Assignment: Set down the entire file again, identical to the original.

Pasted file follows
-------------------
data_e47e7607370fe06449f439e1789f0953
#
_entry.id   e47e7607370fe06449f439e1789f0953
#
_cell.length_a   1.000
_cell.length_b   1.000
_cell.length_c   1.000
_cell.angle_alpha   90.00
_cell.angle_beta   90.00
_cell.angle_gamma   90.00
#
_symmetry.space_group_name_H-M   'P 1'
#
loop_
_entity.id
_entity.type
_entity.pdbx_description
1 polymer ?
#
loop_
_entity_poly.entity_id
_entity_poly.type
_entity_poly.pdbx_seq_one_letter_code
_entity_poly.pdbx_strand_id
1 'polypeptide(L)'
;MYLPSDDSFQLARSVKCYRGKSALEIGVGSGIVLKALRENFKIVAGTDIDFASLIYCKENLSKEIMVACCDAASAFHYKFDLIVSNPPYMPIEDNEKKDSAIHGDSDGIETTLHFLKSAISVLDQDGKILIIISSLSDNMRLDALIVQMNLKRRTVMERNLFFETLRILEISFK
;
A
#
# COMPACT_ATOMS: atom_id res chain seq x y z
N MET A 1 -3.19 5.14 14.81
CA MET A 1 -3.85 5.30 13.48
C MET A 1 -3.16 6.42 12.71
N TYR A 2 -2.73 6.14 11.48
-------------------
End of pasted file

data_e47e7607370fe06449f439e1789f0953
#
_entry.id   e47e7607370fe06449f439e1789f0953
#
_cell.length_a   1.000
_cell.length_b   1.000
_cell.length_c   1.000
_cell.angle_alpha   90.00
_cell.angle_beta   90.00
_cell.angle_gamma   90.00
#
_symmetry.space_group_name_H-M   'P 1'
#
loop_
_entity.id
_entity.type
_entity.pdbx_description
1 polymer ?
#
loop_
_entity_poly.entity_id
_entity_poly.type
_entity_poly.pdbx_seq_one_letter_code
_entity_poly.pdbx_strand_id
1 'polypeptide(L)'
;MYLPSDDSFQLARSVKCYRGKSALEIGVGSGIVLKALRENFKIVAGTDIDFASLIYCKENLSKEIMVACCDAASAFHYKFDLIVSNPPYMPIEDNEKKDSAIHGDSDGIETTLHFLKSAISVLDQDGKILIIISSLSDNMRLDALIVQMNLKRRTVMERNLFFETLRILEISFK
;
A
#
# COMPACT_ATOMS: atom_id res chain seq x y z
N MET A 1 -3.19 5.14 14.81
CA MET A 1 -3.85 5.30 13.48
C MET A 1 -3.16 6.42 12.71
N TYR A 2 -2.73 6.14 11.48